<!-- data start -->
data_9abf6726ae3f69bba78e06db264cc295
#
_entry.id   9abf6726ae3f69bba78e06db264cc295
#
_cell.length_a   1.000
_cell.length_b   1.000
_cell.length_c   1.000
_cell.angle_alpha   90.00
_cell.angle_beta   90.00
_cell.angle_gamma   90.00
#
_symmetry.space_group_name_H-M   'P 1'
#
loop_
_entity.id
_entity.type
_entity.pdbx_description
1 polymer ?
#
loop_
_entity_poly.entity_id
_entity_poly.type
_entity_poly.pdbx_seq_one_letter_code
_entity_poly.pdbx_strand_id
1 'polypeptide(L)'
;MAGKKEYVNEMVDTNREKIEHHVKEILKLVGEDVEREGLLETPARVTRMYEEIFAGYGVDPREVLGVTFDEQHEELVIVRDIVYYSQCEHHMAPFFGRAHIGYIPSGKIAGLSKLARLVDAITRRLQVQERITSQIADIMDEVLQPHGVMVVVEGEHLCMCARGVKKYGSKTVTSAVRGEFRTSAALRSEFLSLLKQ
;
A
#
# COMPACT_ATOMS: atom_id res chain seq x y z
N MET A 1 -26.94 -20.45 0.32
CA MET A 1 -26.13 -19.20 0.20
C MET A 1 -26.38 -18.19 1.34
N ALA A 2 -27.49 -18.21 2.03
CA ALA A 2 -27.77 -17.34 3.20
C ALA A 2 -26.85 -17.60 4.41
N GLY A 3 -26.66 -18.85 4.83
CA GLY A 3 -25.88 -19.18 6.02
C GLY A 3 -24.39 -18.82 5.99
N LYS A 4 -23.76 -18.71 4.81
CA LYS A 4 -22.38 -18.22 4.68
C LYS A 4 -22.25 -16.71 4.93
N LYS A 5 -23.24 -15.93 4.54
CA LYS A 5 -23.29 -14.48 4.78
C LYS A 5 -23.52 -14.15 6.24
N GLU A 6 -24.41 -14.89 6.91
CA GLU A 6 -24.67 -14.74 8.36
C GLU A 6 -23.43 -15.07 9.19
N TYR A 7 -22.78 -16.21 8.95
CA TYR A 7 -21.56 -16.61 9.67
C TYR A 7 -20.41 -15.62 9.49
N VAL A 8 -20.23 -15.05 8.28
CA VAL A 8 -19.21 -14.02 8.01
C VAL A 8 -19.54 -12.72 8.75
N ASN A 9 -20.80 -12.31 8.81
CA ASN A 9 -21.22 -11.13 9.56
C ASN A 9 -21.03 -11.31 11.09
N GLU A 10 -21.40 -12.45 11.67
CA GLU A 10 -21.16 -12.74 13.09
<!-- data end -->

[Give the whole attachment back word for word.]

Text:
data_9abf6726ae3f69bba78e06db264cc295
#
_entry.id   9abf6726ae3f69bba78e06db264cc295
#
_cell.length_a   1.000
_cell.length_b   1.000
_cell.length_c   1.000
_cell.angle_alpha   90.00
_cell.angle_beta   90.00
_cell.angle_gamma   90.00
#
_symmetry.space_group_name_H-M   'P 1'
#
loop_
_entity.id
_entity.type
_entity.pdbx_description
1 polymer ?
#
loop_
_entity_poly.entity_id
_entity_poly.type
_entity_poly.pdbx_seq_one_letter_code
_entity_poly.pdbx_strand_id
1 'polypeptide(L)'
;MAGKKEYVNEMVDTNREKIEHHVKEILKLVGEDVEREGLLETPARVTRMYEEIFAGYGVDPREVLGVTFDEQHEELVIVRDIVYYSQCEHHMAPFFGRAHIGYIPSGKIAGLSKLARLVDAITRRLQVQERITSQIADIMDEVLQPHGVMVVVEGEHLCMCARGVKKYGSKTVTSAVRGEFRTSAALRSEFLSLLKQ
;
A
#
# COMPACT_ATOMS: atom_id res chain seq x y z
N MET A 1 -26.94 -20.45 0.32
CA MET A 1 -26.13 -19.20 0.20
C MET A 1 -26.38 -18.19 1.34
N ALA A 2 -27.49 -18.21 2.03
CA ALA A 2 -27.77 -17.34 3.20
C ALA A 2 -26.85 -17.60 4.41
N GLY A 3 -26.66 -18.85 4.83
CA GLY A 3 -25.88 -19.18 6.02
C GLY A 3 -24.39 -18.82 5.99
N LYS A 4 -23.76 -18.71 4.81
CA LYS A 4 -22.38 -18.22 4.68
C LYS A 4 -22.25 -16.71 4.93
N LYS A 5 -23.24 -15.93 4.54
CA LYS A 5 -23.29 -14.48 4.78
C LYS A 5 -23.52 -14.15 6.24
N GLU A 6 -24.41 -14.89 6.91
CA GLU A 6 -24.67 -14.74 8.36
C GLU A 6 -23.43 -15.07 9.19
N TYR A 7 -22.78 -16.21 8.95
CA TYR A 7 -21.56 -16.61 9.67
C TYR A 7 -20.41 -15.62 9.49
N VAL A 8 -20.23 -15.05 8.28
CA VAL A 8 -19.21 -14.02 8.01
C VAL A 8 -19.54 -12.72 8.75
N ASN A 9 -20.80 -12.31 8.81
CA ASN A 9 -21.22 -11.13 9.56
C ASN A 9 -21.03 -11.31 11.09
N GLU A 10 -21.40 -12.45 11.67
CA GLU A 10 -21.16 -12.74 13.09